Marriage (or wedlock) has been defined as a social union or legal contract between people creating a kinship. The definition of marriage varies according to different cultures, but is usually seen as an institution in which interpersonal relationships, (intimate and sexual) are acknowledged. Such a union may also be called matrimony.
Washington state lawmakers voted to approve gay marriage Wednesday 2/8/2012, setting the stage for the state to become the seventh in the nation to allow same-sex couples to wed. This action of course coming a day after a federal appeals court declared California’s ban on gay marriage unconstitutional, saying it was a violation of the civil rights of gay and lesbian couples.
The bill passed on a 55-43 vote in the Washington House. Supporters of the bill’s passing viewing from the public viewing galleries and stood cheering as many on the Democratic side of the House floor hugged after the vote. Gov. Gregoire watched the vote in the wings with the bill’s sponsor, Sen. Ed Murray, who is a gay politician and who has sponsored gay rights legislation for years. Murray said the vote marked “a day that will be remembered in the history of this state.”
Gov. Gregoire also issued a statement saying it was: “a major step toward completing a long and important journey to end discrimination based on sexual orientation.”
Democratic Rep. Jamie Pedersen, a gay lawmaker from Seattle who has also sponsored gay rights bills for several years, said that he and his partner have been grateful for the rights that they have under the state’s existing domestic partnership laws but such protections are “a pale and inadequate substitute for marriage.”
During the remarks on the House floor, Pedersen read from the the San Francisco-based 9thUnited States Courts of Appeals ruling, citing a section that stated “marriage is the name that society gives to the relationship that matters most between two adults.”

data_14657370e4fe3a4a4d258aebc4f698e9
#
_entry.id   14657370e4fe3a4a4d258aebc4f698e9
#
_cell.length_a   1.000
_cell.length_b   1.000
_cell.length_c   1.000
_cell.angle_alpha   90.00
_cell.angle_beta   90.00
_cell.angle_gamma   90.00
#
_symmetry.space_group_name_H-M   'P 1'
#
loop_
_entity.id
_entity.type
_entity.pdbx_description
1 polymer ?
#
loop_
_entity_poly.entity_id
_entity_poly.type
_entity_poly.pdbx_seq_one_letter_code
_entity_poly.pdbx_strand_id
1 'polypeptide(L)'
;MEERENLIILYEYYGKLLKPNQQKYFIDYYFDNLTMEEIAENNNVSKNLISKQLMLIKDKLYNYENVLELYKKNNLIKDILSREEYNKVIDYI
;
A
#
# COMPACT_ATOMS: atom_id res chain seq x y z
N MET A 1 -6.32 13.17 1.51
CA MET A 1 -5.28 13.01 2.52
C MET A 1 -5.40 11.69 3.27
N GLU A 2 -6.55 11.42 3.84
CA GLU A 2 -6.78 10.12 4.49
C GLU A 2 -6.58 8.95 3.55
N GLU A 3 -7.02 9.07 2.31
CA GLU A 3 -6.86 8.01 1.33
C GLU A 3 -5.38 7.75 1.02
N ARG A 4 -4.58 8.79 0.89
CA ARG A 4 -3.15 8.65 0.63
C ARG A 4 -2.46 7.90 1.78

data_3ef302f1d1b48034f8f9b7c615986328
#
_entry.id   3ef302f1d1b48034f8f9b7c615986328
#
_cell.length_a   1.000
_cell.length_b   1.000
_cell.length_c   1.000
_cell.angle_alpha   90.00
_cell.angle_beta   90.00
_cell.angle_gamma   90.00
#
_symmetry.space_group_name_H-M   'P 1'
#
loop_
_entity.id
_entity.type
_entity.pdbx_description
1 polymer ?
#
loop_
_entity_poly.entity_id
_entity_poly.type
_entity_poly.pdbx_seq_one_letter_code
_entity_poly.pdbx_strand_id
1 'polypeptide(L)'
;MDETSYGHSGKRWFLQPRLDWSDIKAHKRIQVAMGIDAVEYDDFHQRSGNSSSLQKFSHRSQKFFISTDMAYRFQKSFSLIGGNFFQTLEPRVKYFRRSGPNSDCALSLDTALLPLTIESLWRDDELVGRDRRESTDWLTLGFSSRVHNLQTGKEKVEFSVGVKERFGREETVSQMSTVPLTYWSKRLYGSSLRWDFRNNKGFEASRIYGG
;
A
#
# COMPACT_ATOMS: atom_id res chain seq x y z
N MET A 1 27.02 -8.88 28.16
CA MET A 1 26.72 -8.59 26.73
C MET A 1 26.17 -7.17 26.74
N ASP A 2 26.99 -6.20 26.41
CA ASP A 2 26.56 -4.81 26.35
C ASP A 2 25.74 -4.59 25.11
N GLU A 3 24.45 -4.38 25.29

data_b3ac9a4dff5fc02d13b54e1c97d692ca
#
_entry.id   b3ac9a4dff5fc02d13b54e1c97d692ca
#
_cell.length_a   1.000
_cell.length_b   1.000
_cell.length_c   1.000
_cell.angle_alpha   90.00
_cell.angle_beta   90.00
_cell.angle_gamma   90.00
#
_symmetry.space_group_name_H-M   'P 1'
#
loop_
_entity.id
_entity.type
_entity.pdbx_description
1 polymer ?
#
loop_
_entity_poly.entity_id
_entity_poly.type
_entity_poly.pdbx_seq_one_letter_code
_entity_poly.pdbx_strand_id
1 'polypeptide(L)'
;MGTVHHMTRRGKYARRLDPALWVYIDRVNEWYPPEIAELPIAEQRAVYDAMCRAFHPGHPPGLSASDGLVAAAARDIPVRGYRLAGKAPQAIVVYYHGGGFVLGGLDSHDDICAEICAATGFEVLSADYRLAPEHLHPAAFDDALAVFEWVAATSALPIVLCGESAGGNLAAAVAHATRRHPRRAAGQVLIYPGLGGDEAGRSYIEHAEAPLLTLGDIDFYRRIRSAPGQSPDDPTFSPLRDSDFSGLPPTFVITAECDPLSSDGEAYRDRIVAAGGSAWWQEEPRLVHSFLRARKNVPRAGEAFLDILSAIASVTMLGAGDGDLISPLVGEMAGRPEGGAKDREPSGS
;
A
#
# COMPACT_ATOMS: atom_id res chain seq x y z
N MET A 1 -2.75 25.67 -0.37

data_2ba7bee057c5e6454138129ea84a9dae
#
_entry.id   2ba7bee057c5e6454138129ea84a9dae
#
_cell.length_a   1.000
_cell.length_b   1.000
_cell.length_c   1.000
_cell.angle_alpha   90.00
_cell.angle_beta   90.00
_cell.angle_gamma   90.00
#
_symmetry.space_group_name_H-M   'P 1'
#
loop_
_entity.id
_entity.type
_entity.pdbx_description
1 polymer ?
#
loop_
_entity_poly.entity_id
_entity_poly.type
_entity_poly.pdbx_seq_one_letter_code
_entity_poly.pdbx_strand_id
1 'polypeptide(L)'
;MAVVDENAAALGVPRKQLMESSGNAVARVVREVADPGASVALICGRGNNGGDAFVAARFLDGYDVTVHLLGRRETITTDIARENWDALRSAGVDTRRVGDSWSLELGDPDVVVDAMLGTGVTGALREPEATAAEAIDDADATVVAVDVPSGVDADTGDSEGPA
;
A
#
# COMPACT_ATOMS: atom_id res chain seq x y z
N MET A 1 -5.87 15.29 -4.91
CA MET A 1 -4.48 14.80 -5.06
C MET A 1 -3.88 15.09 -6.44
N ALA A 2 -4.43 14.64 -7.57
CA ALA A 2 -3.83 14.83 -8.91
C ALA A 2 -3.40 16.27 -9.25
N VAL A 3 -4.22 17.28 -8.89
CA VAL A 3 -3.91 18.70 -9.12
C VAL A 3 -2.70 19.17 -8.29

As a side-note, those who disagree with same sex marriage because of religious reasons should know that homosexuality as well as the institution of marriage predates most if not all practiced organized religion and therefore doesn’t necessarily fall under the purview of religion or religious belief.
Surprisingly enough, there seems to be a schism (the size of which is unsure.) even amongst some in the gay community when it comes to the issue of same sex marriage. I came across this quote earlier today on Facebook and I can say with utmost honesty that it is what prompted me to do this post. Keep in mind the post was written by a gay male and honesty wasn’t coming from a place of hatred or anger. : “When it comes to gay rights and politics i don’t care to get involved with the outcome or drama. The majority of people who vote are straight… Therefore, I just try and set a good example for them to want to vote for the rights we think we deserve. I wish people would see that marriage is for heterosexuals. If we want to feel “normal” by getting married we need to prove to the majority of voters that we can be respectful when it comes to the union of two people.”
Representative Maureen Walsh Remarks on ESSB 6239
Now while setting a “good example” is all good and fine, one should not have to set a “good example” in order to prove to anyone that they deserve something that is considered a basic human right. I shouldn’t have to prove that I deserve the right to marry any more than I should have to prove that I deserve the right to use the same bathroom that a white/caucasian person uses, or the right to vote, or be a land owner….if I have the money to own land.
The best response to the aforementioned post came not too long after I myself responded to the post. The responder had this to say: “Gay people shouldn’t have to perform for heterosexuals to attain equality, nor should bigotry be permitted as a “normal” state of affairs. Most people who oppose gay marriage in the U.S. do so out of hatred and fear. It isn’t our respectfulness that anyone should be worried about–it’s theirs.” All I could say in return was “Well said.”
As a responses to the above comment on the post I quoted, the poster had this to say: ” I’m not saying we need to conform to heterosexuals. I’m saying that the majority of voters are straight and would more likely vote gay rights if we gave them better reasons to do so. We need to set a good example and be respectful so that we can be treated equally.”
Once again the sound of needing to appease a majority in order to get something deserved by all people can be heard. While I do not agree on any level with that individual’s point of view, I do respect their opinion.
Regardless of the thoughts or opinions of those against same sex union in marriage, it is a right and as such, I feel that one day it will be universally accepted as such. Human rights applies to all humans, regardless of their ethnicity, faith, political affiliation, or sexual preference. If I want to marry a man, I’m going to marry a man.
If Homer J. Simpson (Seen in my featured image for this post.) can understand that marriage is not bound by gender, what’s your excuse?